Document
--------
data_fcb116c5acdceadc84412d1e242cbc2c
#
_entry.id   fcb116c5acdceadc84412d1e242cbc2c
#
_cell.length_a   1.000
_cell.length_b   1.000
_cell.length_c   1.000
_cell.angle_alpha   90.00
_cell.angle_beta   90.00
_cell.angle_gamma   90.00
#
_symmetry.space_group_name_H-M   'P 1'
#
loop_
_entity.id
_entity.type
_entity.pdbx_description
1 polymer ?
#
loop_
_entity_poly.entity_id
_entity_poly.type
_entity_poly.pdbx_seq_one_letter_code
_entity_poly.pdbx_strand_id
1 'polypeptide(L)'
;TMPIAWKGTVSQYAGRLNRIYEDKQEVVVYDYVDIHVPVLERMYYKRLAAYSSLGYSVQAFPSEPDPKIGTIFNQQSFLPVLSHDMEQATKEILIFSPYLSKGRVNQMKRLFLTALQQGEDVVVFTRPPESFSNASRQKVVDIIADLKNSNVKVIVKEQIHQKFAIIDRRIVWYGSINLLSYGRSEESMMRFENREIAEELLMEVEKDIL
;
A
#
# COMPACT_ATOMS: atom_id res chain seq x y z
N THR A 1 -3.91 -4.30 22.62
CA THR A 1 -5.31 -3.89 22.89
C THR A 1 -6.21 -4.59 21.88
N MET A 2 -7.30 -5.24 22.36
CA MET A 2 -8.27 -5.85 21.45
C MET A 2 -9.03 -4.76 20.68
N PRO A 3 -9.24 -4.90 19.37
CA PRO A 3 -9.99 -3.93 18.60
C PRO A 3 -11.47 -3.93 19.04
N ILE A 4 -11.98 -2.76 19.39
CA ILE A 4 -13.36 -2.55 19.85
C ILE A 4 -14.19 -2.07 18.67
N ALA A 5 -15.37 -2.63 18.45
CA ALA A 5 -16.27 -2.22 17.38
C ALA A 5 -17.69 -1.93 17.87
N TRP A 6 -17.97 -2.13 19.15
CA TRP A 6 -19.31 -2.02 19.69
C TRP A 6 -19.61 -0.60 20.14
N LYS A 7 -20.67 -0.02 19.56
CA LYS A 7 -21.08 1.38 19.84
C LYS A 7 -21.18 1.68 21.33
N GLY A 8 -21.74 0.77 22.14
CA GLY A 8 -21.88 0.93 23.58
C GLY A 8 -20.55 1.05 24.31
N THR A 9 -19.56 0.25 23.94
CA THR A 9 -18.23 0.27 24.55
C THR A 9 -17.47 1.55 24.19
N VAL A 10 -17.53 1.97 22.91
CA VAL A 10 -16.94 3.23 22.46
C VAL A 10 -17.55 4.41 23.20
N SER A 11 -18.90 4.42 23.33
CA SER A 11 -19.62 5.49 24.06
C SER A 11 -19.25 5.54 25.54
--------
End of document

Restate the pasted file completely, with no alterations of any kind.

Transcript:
data_fcb116c5acdceadc84412d1e242cbc2c
#
_entry.id   fcb116c5acdceadc84412d1e242cbc2c
#
_cell.length_a   1.000
_cell.length_b   1.000
_cell.length_c   1.000
_cell.angle_alpha   90.00
_cell.angle_beta   90.00
_cell.angle_gamma   90.00
#
_symmetry.space_group_name_H-M   'P 1'
#
loop_
_entity.id
_entity.type
_entity.pdbx_description
1 polymer ?
#
loop_
_entity_poly.entity_id
_entity_poly.type
_entity_poly.pdbx_seq_one_letter_code
_entity_poly.pdbx_strand_id
1 'polypeptide(L)'
;TMPIAWKGTVSQYAGRLNRIYEDKQEVVVYDYVDIHVPVLERMYYKRLAAYSSLGYSVQAFPSEPDPKIGTIFNQQSFLPVLSHDMEQATKEILIFSPYLSKGRVNQMKRLFLTALQQGEDVVVFTRPPESFSNASRQKVVDIIADLKNSNVKVIVKEQIHQKFAIIDRRIVWYGSINLLSYGRSEESMMRFENREIAEELLMEVEKDIL
;
A
#
# COMPACT_ATOMS: atom_id res chain seq x y z
N THR A 1 -3.91 -4.30 22.62
CA THR A 1 -5.31 -3.89 22.89
C THR A 1 -6.21 -4.59 21.88
N MET A 2 -7.30 -5.24 22.36
CA MET A 2 -8.27 -5.85 21.45
C MET A 2 -9.03 -4.76 20.68
N PRO A 3 -9.24 -4.90 19.37
CA PRO A 3 -9.99 -3.93 18.60
C PRO A 3 -11.47 -3.93 19.04
N ILE A 4 -11.98 -2.76 19.39
CA ILE A 4 -13.36 -2.55 19.85
C ILE A 4 -14.19 -2.07 18.67
N ALA A 5 -15.37 -2.63 18.45
CA ALA A 5 -16.27 -2.22 17.38
C ALA A 5 -17.69 -1.93 17.87
N TRP A 6 -17.97 -2.13 19.15
CA TRP A 6 -19.31 -2.02 19.69
C TRP A 6 -19.61 -0.60 20.14
N LYS A 7 -20.67 -0.02 19.56
CA LYS A 7 -21.08 1.38 19.84
C LYS A 7 -21.18 1.68 21.33
N GLY A 8 -21.74 0.77 22.14
CA GLY A 8 -21.88 0.93 23.58
C GLY A 8 -20.55 1.05 24.31
N THR A 9 -19.56 0.25 23.94
CA THR A 9 -18.23 0.27 24.55
C THR A 9 -17.47 1.55 24.19
N VAL A 10 -17.53 1.97 22.91
CA VAL A 10 -16.94 3.23 22.46
C VAL A 10 -17.55 4.41 23.20
N SER A 11 -18.90 4.42 23.33
CA SER A 11 -19.62 5.49 24.06
C SER A 11 -19.25 5.54 25.54